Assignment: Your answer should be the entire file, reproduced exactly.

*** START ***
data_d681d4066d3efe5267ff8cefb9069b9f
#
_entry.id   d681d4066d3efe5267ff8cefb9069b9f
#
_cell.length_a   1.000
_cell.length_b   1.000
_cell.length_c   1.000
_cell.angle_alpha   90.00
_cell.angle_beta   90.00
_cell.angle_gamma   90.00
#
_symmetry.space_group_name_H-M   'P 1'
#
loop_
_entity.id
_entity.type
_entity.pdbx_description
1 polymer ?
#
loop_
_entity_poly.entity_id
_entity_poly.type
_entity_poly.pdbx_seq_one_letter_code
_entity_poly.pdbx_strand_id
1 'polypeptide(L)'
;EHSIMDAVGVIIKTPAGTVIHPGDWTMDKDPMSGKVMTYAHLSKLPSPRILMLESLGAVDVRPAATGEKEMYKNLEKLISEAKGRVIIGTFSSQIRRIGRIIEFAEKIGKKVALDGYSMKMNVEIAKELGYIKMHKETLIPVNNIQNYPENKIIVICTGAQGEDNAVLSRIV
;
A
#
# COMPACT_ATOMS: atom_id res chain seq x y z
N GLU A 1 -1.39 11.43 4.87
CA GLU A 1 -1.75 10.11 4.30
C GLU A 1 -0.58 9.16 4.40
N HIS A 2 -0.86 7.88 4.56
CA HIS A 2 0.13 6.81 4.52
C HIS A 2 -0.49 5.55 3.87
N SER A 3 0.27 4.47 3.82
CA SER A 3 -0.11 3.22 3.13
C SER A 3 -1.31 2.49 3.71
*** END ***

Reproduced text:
data_d681d4066d3efe5267ff8cefb9069b9f
#
_entry.id   d681d4066d3efe5267ff8cefb9069b9f
#
_cell.length_a   1.000
_cell.length_b   1.000
_cell.length_c   1.000
_cell.angle_alpha   90.00
_cell.angle_beta   90.00
_cell.angle_gamma   90.00
#
_symmetry.space_group_name_H-M   'P 1'
#
loop_
_entity.id
_entity.type
_entity.pdbx_description
1 polymer ?
#
loop_
_entity_poly.entity_id
_entity_poly.type
_entity_poly.pdbx_seq_one_letter_code
_entity_poly.pdbx_strand_id
1 'polypeptide(L)'
;EHSIMDAVGVIIKTPAGTVIHPGDWTMDKDPMSGKVMTYAHLSKLPSPRILMLESLGAVDVRPAATGEKEMYKNLEKLISEAKGRVIIGTFSSQIRRIGRIIEFAEKIGKKVALDGYSMKMNVEIAKELGYIKMHKETLIPVNNIQNYPENKIIVICTGAQGEDNAVLSRIV
;
A
#
# COMPACT_ATOMS: atom_id res chain seq x y z
N GLU A 1 -1.39 11.43 4.87
CA GLU A 1 -1.75 10.11 4.30
C GLU A 1 -0.58 9.16 4.40
N HIS A 2 -0.86 7.88 4.56
CA HIS A 2 0.13 6.81 4.52
C HIS A 2 -0.49 5.55 3.87
N SER A 3 0.27 4.47 3.82
CA SER A 3 -0.11 3.22 3.13
C SER A 3 -1.31 2.49 3.71